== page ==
Dr John Addenbrooke left in his will of 1720 about £4,500 to build and fit up a building for a hospital in Cambridge. The hospital erected on Trumpington Street; was one of the first voluntary hospitals for the poor. It opened on 13th October 1766 with just 20 beds in two wards. To attend the hospital you had to present yourself at 11 o’clock on a Monday morning, with the name of your ‘sponsor’ or subscriber.
During the early to mid 1800’s the hospital benefited from several bequests with the most important being one from John Bowtell which enabled the building of two wings containing four more wards. Also during this time the hospital was able to attract some of the leading medical men of the day including George Paget and George Murray Humphry.
Paget and Humphry were instrumental in founding medical education in Cambridge and for re-establishing the faltering University Clinical School. Paget pioneered the first practical examinations for medical degrees in the UK and Humphry revolutionised surgical practice with his anatomical teaching methods.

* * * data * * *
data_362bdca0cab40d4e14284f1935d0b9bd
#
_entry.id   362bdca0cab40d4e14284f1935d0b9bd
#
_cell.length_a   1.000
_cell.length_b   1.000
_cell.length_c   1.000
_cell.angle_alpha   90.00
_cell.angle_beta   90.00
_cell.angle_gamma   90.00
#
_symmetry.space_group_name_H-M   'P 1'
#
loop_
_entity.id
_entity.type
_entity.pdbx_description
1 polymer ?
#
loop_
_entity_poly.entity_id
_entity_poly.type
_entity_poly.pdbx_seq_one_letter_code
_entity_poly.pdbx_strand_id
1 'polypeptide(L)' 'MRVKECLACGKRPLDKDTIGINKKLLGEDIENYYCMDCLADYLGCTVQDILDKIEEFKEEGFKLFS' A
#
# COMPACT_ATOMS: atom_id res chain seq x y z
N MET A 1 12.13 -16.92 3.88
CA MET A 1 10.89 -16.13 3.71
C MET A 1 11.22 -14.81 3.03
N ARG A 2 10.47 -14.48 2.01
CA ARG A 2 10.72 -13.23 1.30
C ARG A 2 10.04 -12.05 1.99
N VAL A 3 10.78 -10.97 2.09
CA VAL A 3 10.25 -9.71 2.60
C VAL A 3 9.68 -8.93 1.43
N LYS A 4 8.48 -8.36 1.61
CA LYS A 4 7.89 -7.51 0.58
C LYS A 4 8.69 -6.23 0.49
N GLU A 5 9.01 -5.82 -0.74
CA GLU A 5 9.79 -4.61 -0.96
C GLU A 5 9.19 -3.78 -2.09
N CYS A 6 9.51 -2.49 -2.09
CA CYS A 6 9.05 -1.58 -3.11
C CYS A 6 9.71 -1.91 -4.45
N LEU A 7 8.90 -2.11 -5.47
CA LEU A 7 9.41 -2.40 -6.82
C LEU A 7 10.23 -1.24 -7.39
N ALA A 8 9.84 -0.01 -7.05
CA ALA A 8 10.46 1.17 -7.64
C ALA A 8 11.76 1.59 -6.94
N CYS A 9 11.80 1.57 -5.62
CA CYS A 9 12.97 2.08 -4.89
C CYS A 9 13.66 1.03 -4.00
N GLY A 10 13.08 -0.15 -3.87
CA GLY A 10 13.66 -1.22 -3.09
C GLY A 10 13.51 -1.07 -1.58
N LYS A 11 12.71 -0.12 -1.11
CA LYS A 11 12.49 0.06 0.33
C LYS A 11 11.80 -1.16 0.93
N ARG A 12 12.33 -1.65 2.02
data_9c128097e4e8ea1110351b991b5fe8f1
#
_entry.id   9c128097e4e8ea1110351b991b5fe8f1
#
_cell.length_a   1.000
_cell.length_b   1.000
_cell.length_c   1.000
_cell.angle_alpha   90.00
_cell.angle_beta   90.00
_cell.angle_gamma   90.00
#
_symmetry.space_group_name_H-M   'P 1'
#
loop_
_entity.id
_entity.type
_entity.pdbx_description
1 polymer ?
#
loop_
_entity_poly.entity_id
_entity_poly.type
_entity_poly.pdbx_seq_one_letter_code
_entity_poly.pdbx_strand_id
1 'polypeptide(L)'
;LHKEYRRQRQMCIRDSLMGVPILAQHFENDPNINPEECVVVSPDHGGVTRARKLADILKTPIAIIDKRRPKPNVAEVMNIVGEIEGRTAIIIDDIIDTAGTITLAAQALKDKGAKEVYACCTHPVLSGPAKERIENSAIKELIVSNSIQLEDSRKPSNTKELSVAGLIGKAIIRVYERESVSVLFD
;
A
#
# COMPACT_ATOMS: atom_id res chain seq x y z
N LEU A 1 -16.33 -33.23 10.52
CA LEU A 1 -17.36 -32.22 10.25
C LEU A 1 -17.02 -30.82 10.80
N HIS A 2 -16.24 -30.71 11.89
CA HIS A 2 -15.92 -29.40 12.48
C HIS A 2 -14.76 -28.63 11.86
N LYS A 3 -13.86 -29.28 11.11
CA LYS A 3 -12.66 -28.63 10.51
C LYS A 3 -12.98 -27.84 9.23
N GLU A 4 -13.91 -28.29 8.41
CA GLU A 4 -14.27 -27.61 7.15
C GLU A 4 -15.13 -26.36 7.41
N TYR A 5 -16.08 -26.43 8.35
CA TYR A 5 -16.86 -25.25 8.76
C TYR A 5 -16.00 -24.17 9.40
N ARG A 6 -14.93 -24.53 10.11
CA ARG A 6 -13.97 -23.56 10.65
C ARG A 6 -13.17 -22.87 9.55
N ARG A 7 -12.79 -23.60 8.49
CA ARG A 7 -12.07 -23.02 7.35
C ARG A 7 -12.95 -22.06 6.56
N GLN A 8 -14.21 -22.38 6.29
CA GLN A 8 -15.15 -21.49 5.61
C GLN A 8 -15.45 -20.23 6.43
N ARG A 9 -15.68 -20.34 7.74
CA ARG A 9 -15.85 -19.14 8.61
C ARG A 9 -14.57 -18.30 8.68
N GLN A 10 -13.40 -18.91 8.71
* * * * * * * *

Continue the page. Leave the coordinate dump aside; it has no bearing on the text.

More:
Under the influence of Humphry the Governors were persuaded to under take a complete reconstruction programme and a refurbished Addenbrooke’s opened in 1866 with new Nightingale style wards, an out-patients waiting hall and an enlarged kitchen.
During the early 20th century a third floor was added and then in the 1930’s a new wing for a children’s ward and private ward were added.
So by the Second World War the hospital had reached its limits with beds and room to expand. With the introduction of the National Health Service in 1948 and Addenbrooke’s becoming part of the United Cambridge Hospitals, the Governors, whose membership represented both the Hospital and the University, realised that as medical instruction was now firmly established and Addenbrooke’s reputation as a university teaching hospital was growing they decided that a move to a new site was inevitable. In the mid 1950’s the Ministry of Health purchased land at Hills Road. In 1961 the first block ward and departments were opened. The two sites ran together until 1984 when the last patient left the Trumpington Street site.
Sadly during the first half of the 20th cent. there was a move away from clinical medicine by the university until the 1940’s when the subject of a new hospital site was being talked about. The development of a School of Clinical Research and Post-graduate Teaching and links with Addenbrooke’s were approved and in 1946 the new school was constituted. The Clinical School Planning Committee held their first meeting in November 1968 and the first clinical students were admitted in 1976.